Appearing alone before a Baton Rouge forum Monday, Gov. John Bel Edwards took a swipe at his Republican opponent, Eddie Rispone, for skipping so many events.
"Where’s Eddie?" Edwards asked the Press Club of Baton Rouge to underscore how few forums and traditional campaign events his Republican challenger in the Nov. 16 runoff has attended.
Rispone was preparing for a visit from Vice President Mike Pence, who came to Louisiana for the second time in a month to help flip the state’s governorship to Republican. Pence went to a closed-door fundraiser for Rispone.
“I’ve been all over this state. He just hasn’t been following me around,” Rispone said on the airport tarmac waiting for Pence, who arrived about 4:15 p.m.
“He’s just doing his thing, that’s what politicians do, what else can I tell you,” Rispone added.
The only time Rispone is scheduled to share the stage with Edwards will be Wednesday for a debate televised statewide and sponsored by Louisiana Public Broadcasting and the Council for a Better Louisiana.
The debate between Democratic Gov. John Bel Edwards and Republican businessman Eddie Rispone next week in Baton Rouge will likely be the only …
Pence was greeted on the tarmac at Baton Rouge Metropolitan Airport by Attorney General Jeff Landry, U.S. Sen. Bill Cassidy and Kyle Ardoin, who is in a runoff for reelection to the Secretary of State’s Office.
The vice president’s motorcade traveled through Baton Rouge streets at rush hour on its way to Dearman’s, an old burger and milkshake spot in the Bocage neighborhood.
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Pence took photographs and signed autographs with customers, urging them to vote for Rispone for governor. At one point, Pence spoke on the phone with an employee’s mother. A jubilant Rispone repeatedly reminded people early voting begins Saturday in the race.
“I hope you all know Eddie Rispone would be a great governor for Louisiana,” Pence told patrons. He ignored a question about the impeachment inquiry into President Donald Trump.
After the pit stop, Pence left for the Country Club of Louisiana, a gated community, for a private fundraiser for Rispone’s campaign.
It was the first visit since Rispone, a wealthy businessman and longtime Republican donor, won a coveted spot in a runoff election against Edwards in the Oct. 12 primary.
The late great political commentator John Maginnis wrote that Louisiana voters like their scoundrels going back to the pirate Jean Lafitte.
Rispone loaned his campaign more than $11.5 million in the primary, most of it spent on TV ads that praised Trump. He’s trying to nationalize the campaign, making the race about support for the president.
Edwards is the only Democratic governor in the Deep South, and his reelection bid has drawn intense focus from national Republicans, as well as millions of dollars in attack ads.
Rispone famously has avoided being too specific about his plans for Louisiana, which Edwards picked at saying what ideas that have surfaced sound like retreads of Gov. Bobby Jindal’s policies.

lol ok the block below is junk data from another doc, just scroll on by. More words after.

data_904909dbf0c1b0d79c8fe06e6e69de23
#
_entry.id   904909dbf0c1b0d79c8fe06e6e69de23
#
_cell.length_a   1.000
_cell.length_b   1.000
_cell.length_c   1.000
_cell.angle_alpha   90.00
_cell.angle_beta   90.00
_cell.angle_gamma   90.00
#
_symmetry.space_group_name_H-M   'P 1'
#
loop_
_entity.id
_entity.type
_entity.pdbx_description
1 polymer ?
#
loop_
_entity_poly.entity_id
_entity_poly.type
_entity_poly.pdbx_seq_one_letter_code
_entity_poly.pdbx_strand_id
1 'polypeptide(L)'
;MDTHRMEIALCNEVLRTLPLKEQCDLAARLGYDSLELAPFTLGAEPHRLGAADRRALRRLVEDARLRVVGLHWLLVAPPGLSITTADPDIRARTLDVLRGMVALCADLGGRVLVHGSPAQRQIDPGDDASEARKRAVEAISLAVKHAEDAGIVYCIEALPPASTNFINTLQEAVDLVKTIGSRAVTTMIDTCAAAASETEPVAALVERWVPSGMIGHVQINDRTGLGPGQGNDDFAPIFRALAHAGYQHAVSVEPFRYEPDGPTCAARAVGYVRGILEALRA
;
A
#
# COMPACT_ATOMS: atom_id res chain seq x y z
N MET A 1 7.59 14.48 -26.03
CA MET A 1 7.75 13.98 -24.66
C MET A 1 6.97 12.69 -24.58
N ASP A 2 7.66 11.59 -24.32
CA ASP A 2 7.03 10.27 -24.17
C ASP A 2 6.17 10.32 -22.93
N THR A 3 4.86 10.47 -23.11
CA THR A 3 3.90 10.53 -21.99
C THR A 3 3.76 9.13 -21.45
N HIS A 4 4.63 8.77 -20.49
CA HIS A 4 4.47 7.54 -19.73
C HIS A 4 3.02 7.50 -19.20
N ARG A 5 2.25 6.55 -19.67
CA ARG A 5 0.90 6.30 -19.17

"What are the specific things that he wants to do?" Edwards asked.
Edwards drew several distinctions with Rispone.
For instance, Rispone was an early supporter of vouchers and pushed Jindal to expand the use of state money to pay private school tuition for students whose public school is failing. Edwards points out that he opposed vouchers in the Louisiana House because the program didn’t have much accountability.
Edwards noted that some of the worst schools in the state now are voucher schools that entice parents to move their children.
“We’re doing much, much better today because we came together in a bipartisan way,” Edwards told the Press Club.
An agreement negotiated last year with the Republican majority Legislature cut services, raised the state sales tax and suspended tax breaks stabilized state government’s budget, which had been in crisis throughout Jindal’s term, for the next several years. Stabilizing the budget allows the state to start investing in services like public school teacher raises and increased funding for early education.
Edwards, who came up 3½ percentage points shy of winning reelection outright in the Oct. 12 primary, said voters are more engaged in the runoff now that the choice is down to two candidates.
“The biggest thing is the stark choice,” between Eddie Rispone and he, Edwards said. “(Rispone) is by far the more extreme of the two Republicans in the race."
Rispone has defined himself mainly through his support of President Donald Trump, who won Louisiana by 20 percentage points and remains popular in the state. Trump is backing Rispone.
President Donald Trump's team has inquired about whether the Cajundome or Convention Center in Lafayette are available for a rally before the …
Edwards dismissed the president’s opposition, saying Trump is doing what is expected of him by the Republican Party, which wants to oust the Deep South’s only Democratic governor. Edwards noted that when it comes to governing, Trump invited Edwards to the White House nine times.
“Trump is coming,” Rispone said, “get everybody fired up. He really is caring a lot about Louisiana.”
Trump is expected to return to Louisiana and campaign against Edwards sometime during the next two weeks.
The battle lines have already been drawn in the five-week campaign to elect Louisiana’s next governor in the Nov. 16 runoff.
Both Pence and Trump visited Louisiana ahead of the Oct. 12 primary election to rally Republican voters. Pence rallied in Kenner a week before the primary, while Trump visited Lake Charles and railed against Edwards on taxes, urging supporters to go to the polls on the eve of the election.
Edwards said his pollster has him hitting the necessary half the vote plus one to win the runoff.
Rispone said his polling looks good. “We’re right there. It’s just a matter of turnout,” he said.